The archerfish usually reserves its impressive spitting skills for knocking insects into the water. But a team of scientists at Oxford University, headed by Dr. Cait Newport, conditioned eight archerfish to spit at the image of a human face. By doing this, the team hoped to determine whether archerfish can distinguish one human face from another.
At first, when the fish succeeded in spitting at a human image on a screen, the scientists awarded them a food pellet. Then once the fish were conditioned to spit at the face, the real test began. The scientists mixed the familiar face into a lineup of 44 new ones, and more than 80 percent of the time, the archerfish spat at the correct face.
Dr. Newport explained to the Daily Record that telling human faces apart is a “surprisingly difficult task,” because they share so much in common. Thus, distinguishing human faces requires attention to subtle details. The Washington Post reports that humans are able to distinguish faces thanks to a brain structure called the fusiform gyrus. Other animals capable of recognizing human faces, such as birds, have the same structure. Fish, however, do not.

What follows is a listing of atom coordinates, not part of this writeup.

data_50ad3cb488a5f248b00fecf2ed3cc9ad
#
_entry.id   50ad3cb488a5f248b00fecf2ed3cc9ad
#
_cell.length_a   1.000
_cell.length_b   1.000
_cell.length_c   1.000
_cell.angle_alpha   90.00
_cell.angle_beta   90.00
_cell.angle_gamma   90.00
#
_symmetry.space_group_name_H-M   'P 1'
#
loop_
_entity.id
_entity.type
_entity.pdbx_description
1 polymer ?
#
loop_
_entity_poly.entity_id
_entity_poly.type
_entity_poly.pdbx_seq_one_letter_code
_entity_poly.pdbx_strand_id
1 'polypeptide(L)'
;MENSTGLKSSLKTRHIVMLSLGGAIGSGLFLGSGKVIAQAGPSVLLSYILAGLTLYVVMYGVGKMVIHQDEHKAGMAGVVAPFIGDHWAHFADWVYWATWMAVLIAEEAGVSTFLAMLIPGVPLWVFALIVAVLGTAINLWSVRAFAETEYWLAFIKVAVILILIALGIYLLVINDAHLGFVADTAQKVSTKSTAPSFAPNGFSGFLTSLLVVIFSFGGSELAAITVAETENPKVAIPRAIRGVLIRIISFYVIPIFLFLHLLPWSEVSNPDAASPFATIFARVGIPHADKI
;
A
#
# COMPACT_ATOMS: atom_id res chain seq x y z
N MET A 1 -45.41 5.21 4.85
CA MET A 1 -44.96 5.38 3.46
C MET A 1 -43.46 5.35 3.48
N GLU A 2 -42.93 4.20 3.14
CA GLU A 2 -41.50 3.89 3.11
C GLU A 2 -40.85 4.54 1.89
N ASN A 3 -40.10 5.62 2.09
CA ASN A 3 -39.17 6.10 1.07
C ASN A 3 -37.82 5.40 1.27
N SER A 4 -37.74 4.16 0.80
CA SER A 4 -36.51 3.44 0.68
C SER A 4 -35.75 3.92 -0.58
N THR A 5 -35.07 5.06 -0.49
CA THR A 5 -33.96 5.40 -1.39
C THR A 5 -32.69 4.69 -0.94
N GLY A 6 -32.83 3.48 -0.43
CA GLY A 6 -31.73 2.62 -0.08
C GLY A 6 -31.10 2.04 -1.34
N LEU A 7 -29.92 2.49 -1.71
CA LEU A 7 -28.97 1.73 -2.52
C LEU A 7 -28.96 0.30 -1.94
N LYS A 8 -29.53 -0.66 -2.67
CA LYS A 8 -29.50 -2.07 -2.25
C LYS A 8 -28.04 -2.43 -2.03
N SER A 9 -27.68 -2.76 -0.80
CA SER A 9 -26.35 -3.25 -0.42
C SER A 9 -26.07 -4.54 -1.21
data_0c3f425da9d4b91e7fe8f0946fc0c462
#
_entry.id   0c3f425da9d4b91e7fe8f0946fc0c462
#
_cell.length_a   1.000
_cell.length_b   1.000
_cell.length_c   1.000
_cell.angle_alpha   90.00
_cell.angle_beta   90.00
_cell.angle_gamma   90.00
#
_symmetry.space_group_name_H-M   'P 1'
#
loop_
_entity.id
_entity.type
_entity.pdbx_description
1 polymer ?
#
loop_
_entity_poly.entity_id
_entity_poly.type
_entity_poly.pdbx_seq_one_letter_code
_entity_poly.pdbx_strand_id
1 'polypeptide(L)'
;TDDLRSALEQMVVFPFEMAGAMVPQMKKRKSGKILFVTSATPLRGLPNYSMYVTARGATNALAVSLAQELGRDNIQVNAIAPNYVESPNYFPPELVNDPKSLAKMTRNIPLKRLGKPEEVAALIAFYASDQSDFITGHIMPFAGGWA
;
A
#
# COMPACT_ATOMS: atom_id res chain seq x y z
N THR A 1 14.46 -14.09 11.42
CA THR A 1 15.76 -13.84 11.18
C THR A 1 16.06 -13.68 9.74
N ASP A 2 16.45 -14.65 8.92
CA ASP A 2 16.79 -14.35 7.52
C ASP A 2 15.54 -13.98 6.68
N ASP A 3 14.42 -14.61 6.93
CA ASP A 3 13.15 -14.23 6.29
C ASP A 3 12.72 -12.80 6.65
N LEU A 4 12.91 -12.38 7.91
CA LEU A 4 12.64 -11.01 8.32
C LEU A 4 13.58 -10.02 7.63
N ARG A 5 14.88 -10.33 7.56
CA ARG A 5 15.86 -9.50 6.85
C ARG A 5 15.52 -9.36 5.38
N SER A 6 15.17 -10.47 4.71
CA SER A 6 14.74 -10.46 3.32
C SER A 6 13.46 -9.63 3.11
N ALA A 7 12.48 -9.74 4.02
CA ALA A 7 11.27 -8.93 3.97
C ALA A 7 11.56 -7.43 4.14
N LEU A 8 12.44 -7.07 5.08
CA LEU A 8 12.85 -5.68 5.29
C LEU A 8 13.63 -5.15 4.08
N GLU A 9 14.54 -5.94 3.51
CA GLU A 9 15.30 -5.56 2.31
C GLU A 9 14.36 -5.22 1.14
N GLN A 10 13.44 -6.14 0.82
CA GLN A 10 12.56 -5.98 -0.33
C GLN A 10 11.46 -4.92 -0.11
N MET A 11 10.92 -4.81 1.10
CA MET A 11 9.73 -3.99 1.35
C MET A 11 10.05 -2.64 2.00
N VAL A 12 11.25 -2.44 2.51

Researchers cannot yet be sure, then, how the archerfish managed to tell the faces apart. Dr. Newport also told the Washington Post that “we may even find that fish aren’t able to do it in other conditions”—recognizing a face on a screen is not the same as recognizing it at a variety of angles, and under a variety of lights, as humans can do.
So, the old saying that fish have only 3-second memories may be false. But whether that wily trout that always ignores your flies can recognize you from other frustrated anglers remains to be seen.
Photograph courtesy of James St. John/Flickr